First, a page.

“Coronavirus is creating an economic crisis &, for far too many, a deepening social crisis. But it can’t be resolved without addressing the public health crisis.”Richard Burgon MP
The Coronavirus is the greatest crisis many of us have ever lived through. It is essential that we back the government when it does the right thing – and even more essential that we pressure it when it is failing to do what’s needed. Lives literally depend on it.
One area we need to keep the pressure up on is the failure to implement sufficient levels of Coronavirus testing. Even frontline NHS staff can’t access enough tests.
So I was shocked earlier today, when tuning in to PMQs, to hear Boris Johnson claim that his government “is massively increasing our testing campaign from 5,000 to 10,000 to 25,000 per day”.
At PMQs last week he also made the same claim.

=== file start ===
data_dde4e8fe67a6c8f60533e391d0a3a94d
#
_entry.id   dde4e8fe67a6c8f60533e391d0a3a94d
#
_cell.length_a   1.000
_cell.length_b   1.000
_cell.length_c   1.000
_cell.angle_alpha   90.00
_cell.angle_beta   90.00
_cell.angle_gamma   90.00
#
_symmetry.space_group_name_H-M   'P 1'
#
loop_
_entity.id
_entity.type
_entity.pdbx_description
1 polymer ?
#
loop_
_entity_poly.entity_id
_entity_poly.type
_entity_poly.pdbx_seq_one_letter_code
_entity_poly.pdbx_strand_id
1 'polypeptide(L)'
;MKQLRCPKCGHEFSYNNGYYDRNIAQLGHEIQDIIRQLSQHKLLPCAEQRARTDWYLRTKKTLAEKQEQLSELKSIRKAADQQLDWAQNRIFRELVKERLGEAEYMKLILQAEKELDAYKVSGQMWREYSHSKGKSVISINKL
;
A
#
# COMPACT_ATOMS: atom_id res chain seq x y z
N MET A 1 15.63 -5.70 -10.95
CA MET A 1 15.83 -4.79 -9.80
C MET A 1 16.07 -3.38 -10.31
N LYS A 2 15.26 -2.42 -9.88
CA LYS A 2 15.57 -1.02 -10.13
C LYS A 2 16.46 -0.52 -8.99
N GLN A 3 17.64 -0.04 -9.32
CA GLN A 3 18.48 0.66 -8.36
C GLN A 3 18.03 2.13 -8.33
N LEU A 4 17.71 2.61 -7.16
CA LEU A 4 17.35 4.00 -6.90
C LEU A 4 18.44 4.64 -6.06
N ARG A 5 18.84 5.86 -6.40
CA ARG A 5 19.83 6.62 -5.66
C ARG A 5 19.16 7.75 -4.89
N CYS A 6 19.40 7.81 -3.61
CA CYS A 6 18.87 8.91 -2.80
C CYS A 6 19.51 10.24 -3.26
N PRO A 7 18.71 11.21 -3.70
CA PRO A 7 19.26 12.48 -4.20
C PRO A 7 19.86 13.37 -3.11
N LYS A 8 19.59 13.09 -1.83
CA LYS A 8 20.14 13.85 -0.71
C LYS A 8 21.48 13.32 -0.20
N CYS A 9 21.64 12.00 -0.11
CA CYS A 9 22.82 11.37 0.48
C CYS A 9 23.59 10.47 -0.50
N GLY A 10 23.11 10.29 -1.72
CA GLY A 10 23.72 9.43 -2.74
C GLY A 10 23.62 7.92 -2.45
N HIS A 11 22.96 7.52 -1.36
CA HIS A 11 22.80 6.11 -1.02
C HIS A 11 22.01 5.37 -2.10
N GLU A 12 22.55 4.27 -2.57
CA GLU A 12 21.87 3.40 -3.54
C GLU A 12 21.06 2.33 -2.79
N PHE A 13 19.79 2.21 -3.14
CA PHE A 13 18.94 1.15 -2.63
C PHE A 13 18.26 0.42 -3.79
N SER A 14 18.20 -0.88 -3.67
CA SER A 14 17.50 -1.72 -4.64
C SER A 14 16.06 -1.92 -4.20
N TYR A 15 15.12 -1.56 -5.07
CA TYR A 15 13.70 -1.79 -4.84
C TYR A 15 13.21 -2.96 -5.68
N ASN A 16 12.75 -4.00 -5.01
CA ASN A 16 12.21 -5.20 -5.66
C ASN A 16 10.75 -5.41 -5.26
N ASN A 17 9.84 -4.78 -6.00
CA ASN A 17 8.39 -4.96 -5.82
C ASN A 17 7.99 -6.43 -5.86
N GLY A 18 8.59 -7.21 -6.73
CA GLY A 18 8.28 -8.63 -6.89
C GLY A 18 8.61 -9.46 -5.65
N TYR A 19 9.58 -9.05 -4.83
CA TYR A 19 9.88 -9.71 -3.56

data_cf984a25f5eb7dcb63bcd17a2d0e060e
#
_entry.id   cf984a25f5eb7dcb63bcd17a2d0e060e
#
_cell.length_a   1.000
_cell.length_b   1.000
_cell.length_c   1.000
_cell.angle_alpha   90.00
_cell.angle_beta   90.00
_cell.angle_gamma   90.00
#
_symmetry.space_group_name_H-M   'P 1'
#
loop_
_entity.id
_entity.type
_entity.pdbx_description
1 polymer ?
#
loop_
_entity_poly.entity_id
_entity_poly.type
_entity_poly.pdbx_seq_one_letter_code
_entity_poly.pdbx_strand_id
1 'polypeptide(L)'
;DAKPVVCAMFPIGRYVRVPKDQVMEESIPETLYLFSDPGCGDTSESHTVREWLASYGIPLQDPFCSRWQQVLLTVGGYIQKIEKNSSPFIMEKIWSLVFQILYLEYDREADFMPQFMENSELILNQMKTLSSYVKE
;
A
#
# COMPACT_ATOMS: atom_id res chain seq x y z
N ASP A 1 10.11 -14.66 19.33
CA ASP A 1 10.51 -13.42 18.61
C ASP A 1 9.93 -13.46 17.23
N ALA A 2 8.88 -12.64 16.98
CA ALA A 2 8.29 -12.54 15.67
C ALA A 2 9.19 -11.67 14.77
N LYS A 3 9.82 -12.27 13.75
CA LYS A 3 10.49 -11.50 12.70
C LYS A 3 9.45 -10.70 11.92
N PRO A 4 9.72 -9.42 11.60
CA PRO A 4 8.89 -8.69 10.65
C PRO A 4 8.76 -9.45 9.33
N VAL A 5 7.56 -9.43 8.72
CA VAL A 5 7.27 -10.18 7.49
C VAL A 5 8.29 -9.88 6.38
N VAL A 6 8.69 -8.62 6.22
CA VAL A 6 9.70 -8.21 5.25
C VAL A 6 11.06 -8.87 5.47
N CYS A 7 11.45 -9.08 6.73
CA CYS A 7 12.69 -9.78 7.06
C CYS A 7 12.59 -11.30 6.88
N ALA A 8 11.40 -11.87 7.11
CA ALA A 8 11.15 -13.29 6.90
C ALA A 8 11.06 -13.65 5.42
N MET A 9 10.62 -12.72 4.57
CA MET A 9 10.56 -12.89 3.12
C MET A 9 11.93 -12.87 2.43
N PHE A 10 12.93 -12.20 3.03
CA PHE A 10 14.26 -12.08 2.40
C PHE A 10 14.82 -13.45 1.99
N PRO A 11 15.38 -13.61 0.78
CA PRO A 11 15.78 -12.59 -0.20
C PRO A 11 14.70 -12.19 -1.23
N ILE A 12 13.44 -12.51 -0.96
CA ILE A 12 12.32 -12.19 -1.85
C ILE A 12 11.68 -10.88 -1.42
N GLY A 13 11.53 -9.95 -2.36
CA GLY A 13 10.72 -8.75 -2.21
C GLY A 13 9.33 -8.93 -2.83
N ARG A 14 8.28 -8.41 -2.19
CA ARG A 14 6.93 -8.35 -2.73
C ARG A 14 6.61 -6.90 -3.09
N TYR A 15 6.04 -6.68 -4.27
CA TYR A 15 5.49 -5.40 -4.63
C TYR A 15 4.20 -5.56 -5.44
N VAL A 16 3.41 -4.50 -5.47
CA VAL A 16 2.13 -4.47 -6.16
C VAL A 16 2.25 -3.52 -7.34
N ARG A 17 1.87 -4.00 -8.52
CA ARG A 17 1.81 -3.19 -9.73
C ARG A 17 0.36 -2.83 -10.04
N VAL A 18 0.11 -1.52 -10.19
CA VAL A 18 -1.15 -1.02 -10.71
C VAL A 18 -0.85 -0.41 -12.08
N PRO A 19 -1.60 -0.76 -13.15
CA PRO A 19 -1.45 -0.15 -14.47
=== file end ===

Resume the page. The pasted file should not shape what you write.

Though I wish it were, unfortunately, it simply isn’t true.
Each day Public Health England publishes stats on the number of tests taken. One week ago there had been 56,221 people tested. It was 90,436 by Tuesday 24 March (the latest figures at the time of writing). That increase of 34,215 is a daily average of 5,700. That’s way short of what Boris Johnson has been claiming.
Testing is essential to winning this battle. World Health Organization Director-General Tedros Adhanom Ghebreyesus has stressed the importance of testing saying: “We have a simple message for all countries: test, test, test”.
And other countries are already testing at much higher levels than we are.
South Korea has so far carried out 357,000 tests (as of 25 March) and Germany over 200,000. In comparison, the UK’s 90,400 tests is woefully inadequate. Adjusted for the number of tests per million people it’s five times fewer tests than in South Korea.
Coronavirus is creating an economic crisis and, for far too many, a deepening social crisis. But it can not be resolved without addressing the public health crisis.
That means the government has to ramp up the number of tests. The Prime Minister needs to urgently turn his words at PMQs into action.